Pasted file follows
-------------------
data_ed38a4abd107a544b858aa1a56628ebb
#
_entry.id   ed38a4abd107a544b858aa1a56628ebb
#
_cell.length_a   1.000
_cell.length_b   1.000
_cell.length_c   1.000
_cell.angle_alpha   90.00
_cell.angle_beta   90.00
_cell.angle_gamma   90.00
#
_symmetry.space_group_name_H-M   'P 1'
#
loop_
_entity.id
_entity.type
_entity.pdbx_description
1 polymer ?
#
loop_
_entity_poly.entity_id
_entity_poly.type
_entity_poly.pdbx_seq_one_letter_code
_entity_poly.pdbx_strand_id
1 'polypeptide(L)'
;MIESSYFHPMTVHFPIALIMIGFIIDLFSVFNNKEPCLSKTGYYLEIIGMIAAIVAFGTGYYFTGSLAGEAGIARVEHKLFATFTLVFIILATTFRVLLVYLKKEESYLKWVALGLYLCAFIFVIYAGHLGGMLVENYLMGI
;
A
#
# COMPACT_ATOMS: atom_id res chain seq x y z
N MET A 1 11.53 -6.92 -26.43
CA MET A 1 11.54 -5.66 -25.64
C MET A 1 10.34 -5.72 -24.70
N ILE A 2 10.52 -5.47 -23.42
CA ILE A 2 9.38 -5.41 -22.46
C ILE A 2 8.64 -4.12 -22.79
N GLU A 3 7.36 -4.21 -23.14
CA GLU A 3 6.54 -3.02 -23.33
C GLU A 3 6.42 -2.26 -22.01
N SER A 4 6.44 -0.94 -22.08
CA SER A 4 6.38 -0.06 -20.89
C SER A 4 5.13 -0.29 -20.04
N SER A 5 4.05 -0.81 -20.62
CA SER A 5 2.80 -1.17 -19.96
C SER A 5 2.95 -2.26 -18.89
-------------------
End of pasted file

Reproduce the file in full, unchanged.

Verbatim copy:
data_ed38a4abd107a544b858aa1a56628ebb
#
_entry.id   ed38a4abd107a544b858aa1a56628ebb
#
_cell.length_a   1.000
_cell.length_b   1.000
_cell.length_c   1.000
_cell.angle_alpha   90.00
_cell.angle_beta   90.00
_cell.angle_gamma   90.00
#
_symmetry.space_group_name_H-M   'P 1'
#
loop_
_entity.id
_entity.type
_entity.pdbx_description
1 polymer ?
#
loop_
_entity_poly.entity_id
_entity_poly.type
_entity_poly.pdbx_seq_one_letter_code
_entity_poly.pdbx_strand_id
1 'polypeptide(L)'
;MIESSYFHPMTVHFPIALIMIGFIIDLFSVFNNKEPCLSKTGYYLEIIGMIAAIVAFGTGYYFTGSLAGEAGIARVEHKLFATFTLVFIILATTFRVLLVYLKKEESYLKWVALGLYLCAFIFVIYAGHLGGMLVENYLMGI
;
A
#
# COMPACT_ATOMS: atom_id res chain seq x y z
N MET A 1 11.53 -6.92 -26.43
CA MET A 1 11.54 -5.66 -25.64
C MET A 1 10.34 -5.72 -24.70
N ILE A 2 10.52 -5.47 -23.42
CA ILE A 2 9.38 -5.41 -22.46
C ILE A 2 8.64 -4.12 -22.79
N GLU A 3 7.36 -4.21 -23.14
CA GLU A 3 6.54 -3.02 -23.33
C GLU A 3 6.42 -2.26 -22.01
N SER A 4 6.44 -0.94 -22.08
CA SER A 4 6.38 -0.06 -20.89
C SER A 4 5.13 -0.29 -20.04
N SER A 5 4.05 -0.81 -20.62
CA SER A 5 2.80 -1.17 -19.96
C SER A 5 2.95 -2.26 -18.89